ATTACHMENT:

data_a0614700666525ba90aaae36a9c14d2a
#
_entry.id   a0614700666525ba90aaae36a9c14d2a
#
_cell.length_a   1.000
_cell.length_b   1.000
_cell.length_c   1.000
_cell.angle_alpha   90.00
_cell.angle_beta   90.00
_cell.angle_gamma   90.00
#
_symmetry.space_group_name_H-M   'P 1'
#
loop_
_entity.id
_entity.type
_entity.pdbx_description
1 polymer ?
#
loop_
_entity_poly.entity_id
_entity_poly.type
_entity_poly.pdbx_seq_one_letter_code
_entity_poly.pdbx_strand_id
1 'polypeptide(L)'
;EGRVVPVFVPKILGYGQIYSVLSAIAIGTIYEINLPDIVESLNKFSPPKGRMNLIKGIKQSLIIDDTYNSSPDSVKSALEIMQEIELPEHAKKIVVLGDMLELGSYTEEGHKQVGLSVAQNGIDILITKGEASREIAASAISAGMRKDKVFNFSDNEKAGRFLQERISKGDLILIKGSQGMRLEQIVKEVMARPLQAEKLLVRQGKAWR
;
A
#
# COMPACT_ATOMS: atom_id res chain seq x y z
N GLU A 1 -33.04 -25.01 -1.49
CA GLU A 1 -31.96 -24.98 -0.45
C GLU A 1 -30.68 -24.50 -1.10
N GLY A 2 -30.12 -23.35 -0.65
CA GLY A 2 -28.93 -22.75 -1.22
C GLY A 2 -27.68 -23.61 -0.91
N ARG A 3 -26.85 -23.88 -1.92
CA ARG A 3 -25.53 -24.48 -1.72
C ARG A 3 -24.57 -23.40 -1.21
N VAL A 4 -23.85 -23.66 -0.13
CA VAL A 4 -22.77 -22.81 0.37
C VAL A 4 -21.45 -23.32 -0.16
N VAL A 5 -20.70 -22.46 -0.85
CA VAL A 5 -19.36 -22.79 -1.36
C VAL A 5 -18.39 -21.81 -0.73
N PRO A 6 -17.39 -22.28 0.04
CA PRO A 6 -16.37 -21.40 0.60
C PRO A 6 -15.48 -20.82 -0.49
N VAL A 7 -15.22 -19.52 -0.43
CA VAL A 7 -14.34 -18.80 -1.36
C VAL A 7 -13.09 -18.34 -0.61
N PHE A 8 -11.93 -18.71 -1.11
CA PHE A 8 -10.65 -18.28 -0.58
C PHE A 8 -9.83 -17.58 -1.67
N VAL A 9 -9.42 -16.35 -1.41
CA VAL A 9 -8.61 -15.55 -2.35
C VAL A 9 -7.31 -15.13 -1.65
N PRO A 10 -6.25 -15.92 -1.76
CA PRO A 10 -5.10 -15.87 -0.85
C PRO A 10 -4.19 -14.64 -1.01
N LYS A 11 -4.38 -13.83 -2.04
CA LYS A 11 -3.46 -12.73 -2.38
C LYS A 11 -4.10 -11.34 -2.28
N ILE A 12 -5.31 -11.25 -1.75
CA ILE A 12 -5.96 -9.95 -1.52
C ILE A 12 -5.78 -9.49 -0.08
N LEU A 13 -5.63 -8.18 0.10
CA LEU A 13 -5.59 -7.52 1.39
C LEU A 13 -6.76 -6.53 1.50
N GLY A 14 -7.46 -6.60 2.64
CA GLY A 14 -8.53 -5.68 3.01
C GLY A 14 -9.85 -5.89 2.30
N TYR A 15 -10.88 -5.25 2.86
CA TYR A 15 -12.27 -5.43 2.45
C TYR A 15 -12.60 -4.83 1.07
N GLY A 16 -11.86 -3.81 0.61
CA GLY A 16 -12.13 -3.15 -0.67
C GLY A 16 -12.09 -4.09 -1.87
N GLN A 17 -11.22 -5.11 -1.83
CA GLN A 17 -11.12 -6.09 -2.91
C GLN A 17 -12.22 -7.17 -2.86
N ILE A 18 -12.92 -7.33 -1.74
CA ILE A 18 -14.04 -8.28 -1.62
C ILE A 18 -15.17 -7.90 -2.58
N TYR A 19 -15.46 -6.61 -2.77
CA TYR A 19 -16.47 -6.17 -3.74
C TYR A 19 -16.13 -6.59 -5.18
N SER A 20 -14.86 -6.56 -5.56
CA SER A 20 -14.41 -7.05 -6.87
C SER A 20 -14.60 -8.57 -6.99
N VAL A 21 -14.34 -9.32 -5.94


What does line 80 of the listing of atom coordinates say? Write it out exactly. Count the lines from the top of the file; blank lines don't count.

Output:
CA GLN A 17 -11.12 -6.09 -2.91